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instantly died. The father in his passion pursued the unfortunate homicide, and threw at him a saddler's hammer, the sharp point of which penetrated between the first and second vertebræ, and divided the medulla spinalis, and killed him upon the spot also; and thus, as he remarks, they both perished from nearly the same accident. Mr. Stafford relates a case which occurred at St. Bartholomew's Hospital.

Case. A bricklayer ascending a ladder, at a great height, lost his hold and fell upon his head. He was taken up dead, and conveyed to the hospital. On examining the spine, it was found that he had dislocated the first vertebra from the second, the ligaments of the processus dentatus being torn. Mr. Stafford relates three cases, to prove that dislocation of the cervical vertebræ, lower down, can and does take place; they are interesting, and deserve to be recorded. In all, the dislocation appeared to have been effected by the neck being bent forward to an extreme angle, so that the articulating surfaces were dislocated and the ligaments torn.

Case 1. "A man was working upon the roof of a house, and, having lost his balance, fell upon the pavement with his head foremost, and bent his neck forward to an extreme angle. He was taken to the hospital. Some displacement was observed between the fifth and sixth vertebræ; and the upper part of the column was protruded a little more forward than the lower. He had paralysis of all the parts below the injury. The usual remedies were employed, but he died in a fortnight. It was found that there was a proper dislocation of the fifth vertebra from the sixth; but that neither the articulating processes, nor the rim of the body of the vertebræ were fractured.

Case 2. A man also fell from a height, and bent his neck forward to an extreme angle. He died, and it was discovered that he had dislocated the fifth vertebra from the sixth, without fracture of any part of either of them." 113.

Case 3. Charles Butcher, æt. 22, Jan. 8, 1827. Is a stout muscular man, and, while descending a step about two feet in height, with a barrel (1 cwt.) upon his shoulder, he fell upon his buttocks, the barrel resting on the back of the head and upper part of the neck. He was brought to the hospital forthwith. He was perfectly sensible-there was total loss of sensation and voluntary motion below the neck-respiration performed solely by the diaphragm-pulse weak and slow-body cold-priapism. He was placed on his back in bed, and, there being reaction in the evening, he was bled to 16 ounces, and a dose of calomel and jalap was prescribed; four ounces of urine were drawn off by the catheter. On the 9th, he complained of pain in the lower part of the neck-respiration slower-slight power of motion in the arms a little feeling in front of the chest-pulse full-heat diminished-fæces dark and offensive and passed involuntarily—a catheter introduced, but only a table-spoonful of urine drawn off; in the evening six ounces of high-coloured urine were abstracted. He slept during the night and felt better next day. The pulse and temperature of the skin remained the same there was a tingling sensation in the hands, and sensation in the upper parts of the arms and thighs-priapism continued more or less-the fæces had been discharged involuntarily-and he complained of distention. of the bladder. Eighteen ounces of high-coloured urine were drawn off; it deposited on cooling a small quantity of dark brown sediment. On the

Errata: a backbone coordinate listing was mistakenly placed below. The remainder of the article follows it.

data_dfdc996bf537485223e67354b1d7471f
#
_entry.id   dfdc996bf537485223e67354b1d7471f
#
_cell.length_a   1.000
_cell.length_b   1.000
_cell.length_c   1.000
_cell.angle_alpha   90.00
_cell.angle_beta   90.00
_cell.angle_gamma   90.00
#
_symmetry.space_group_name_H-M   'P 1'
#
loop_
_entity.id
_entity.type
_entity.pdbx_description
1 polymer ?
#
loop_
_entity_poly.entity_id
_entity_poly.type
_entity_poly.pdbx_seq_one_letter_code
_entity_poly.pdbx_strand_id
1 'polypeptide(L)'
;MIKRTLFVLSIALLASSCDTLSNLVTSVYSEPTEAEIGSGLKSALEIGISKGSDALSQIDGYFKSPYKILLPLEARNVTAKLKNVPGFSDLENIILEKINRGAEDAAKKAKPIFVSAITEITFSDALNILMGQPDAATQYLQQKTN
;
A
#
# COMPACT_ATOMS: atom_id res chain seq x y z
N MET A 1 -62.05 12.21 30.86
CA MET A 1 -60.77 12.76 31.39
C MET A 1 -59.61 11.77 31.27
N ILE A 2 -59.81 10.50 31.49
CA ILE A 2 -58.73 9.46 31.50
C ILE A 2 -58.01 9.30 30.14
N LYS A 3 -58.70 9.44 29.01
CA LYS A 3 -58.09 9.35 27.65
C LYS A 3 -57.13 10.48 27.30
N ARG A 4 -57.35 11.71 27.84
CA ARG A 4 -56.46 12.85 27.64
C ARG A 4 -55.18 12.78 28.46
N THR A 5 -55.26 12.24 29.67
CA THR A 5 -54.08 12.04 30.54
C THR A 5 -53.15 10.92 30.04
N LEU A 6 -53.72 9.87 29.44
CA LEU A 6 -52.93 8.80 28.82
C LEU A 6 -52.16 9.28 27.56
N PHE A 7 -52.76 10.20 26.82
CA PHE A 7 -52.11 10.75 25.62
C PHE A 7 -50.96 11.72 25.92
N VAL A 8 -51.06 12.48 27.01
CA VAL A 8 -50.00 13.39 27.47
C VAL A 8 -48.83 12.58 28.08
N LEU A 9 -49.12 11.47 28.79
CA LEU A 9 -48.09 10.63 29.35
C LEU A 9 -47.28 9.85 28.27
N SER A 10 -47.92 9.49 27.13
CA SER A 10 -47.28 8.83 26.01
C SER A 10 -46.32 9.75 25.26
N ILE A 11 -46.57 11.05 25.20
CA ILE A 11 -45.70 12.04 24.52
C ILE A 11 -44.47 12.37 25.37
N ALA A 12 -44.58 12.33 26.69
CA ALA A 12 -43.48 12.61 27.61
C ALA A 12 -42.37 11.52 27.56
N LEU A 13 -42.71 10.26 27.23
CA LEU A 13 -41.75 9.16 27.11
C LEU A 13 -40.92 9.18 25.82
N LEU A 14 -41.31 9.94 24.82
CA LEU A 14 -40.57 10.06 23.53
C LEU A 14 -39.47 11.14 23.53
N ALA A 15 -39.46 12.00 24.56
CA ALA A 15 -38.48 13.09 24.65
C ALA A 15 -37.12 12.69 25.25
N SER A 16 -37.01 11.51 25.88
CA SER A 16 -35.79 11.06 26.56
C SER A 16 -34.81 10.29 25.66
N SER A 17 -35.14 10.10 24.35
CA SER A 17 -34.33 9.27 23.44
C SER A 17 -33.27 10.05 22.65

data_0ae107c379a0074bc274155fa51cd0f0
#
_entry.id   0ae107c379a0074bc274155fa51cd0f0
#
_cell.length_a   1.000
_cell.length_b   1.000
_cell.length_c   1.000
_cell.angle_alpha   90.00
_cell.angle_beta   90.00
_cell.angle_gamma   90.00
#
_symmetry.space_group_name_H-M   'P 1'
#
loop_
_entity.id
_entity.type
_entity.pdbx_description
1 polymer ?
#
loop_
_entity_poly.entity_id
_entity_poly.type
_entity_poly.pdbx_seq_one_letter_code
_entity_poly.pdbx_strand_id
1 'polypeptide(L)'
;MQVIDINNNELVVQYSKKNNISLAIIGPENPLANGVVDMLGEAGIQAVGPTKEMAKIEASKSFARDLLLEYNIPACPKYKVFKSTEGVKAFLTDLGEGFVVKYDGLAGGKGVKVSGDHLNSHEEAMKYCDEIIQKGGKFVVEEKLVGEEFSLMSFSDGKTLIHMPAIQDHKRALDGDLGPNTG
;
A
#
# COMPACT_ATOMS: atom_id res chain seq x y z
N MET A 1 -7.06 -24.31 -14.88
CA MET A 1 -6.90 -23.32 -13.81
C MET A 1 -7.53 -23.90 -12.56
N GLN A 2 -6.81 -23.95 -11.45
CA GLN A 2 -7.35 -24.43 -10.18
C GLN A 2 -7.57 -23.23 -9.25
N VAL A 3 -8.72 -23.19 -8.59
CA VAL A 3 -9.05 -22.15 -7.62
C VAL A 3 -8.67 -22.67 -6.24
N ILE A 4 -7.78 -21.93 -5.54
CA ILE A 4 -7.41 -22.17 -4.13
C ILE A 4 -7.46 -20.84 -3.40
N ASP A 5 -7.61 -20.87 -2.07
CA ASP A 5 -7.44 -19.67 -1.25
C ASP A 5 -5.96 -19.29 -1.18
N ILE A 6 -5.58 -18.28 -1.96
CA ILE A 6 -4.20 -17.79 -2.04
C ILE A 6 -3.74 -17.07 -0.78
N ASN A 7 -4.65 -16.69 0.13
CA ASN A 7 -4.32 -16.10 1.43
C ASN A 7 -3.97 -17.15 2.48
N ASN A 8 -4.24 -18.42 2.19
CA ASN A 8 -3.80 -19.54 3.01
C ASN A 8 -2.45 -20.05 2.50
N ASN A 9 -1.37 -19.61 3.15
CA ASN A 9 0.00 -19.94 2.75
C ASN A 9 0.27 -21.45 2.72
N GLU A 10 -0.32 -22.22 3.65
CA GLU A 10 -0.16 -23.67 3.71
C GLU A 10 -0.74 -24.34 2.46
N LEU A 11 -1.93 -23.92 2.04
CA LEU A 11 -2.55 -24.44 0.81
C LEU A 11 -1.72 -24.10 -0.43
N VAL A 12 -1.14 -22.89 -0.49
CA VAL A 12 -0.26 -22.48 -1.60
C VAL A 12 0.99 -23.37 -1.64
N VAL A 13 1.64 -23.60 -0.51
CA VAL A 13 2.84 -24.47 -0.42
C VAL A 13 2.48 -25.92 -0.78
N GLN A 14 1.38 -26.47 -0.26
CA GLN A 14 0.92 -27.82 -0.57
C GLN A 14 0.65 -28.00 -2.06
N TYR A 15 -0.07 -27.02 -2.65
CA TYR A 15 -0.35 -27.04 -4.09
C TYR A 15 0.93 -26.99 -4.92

11th he was worse-the countenance unfavourable-tongue brownish, and dry in the middle-fæces passed involuntarily-slight sensation still in arms and legs-thought he could walk home and asked for his clothes to dress himself. Six ounces of lighter coloured urine were drawn off. After this he sank rapidly, the priapism continuing, and died on the morning of the 12th. On examination there was found complete dislocation of the fourth cervical vertebra, its inferior oblique processes having passed in front of the superior oblique processes of the fifth; its body, separated at the fibro-cartilage, stood over that of the fifth by its whole depth. No mention is made of the state of the medulla or of other parts.

The succeeding chapters from the fifth to the tenth, including both, are occupied with the consideration of the diseases of the vertebral bones and intervertebral cartilages. After the many excellent monographs which have been published, it cannot be supposed that Mr. Stafford could offer much novelty on such a subject. He has not, and all we can do is to select here and there a passage conveying some new view, or interesting fact. We will take the following remarks on the cancellous structure of the spinal bones.

"It may be observed, that upon breaking the substance of the body of a vertebra in a fresh subject, the cancelli are found to be composed of thin transparent plates, and of round pillars of bone, both of which arise from the internal surface of the external plate surrounding the body, and are irregularly disposed and connected one with the other, throughout its whole substance. These plates are slightly transparent, and between their interstices is deposited an oily unorganized matter, which answers to the marrow in the long bones. When the phosphate of lime is dissolved by diluted nitric or muriatic acid, the bone is rendered soft, and the cancelli become quite transparent: they still retain their reticulated appearance, but their substance is so pliable that it resembles sponge, and can be compressed into a very small compass. Upon a closer examination of the cancelli in this state, they are found to be of a membranous structure, having a smooth, shining surface, on each side of them, with rounded edges, and being of a dense, tough consistence. Hence it would appear, from the common character of membranes being smooth on one side and rough on the other, that they are composed in their natural state of a duplicature of membrane, with phosphate of lime either deposited in their texture or on their surfaces.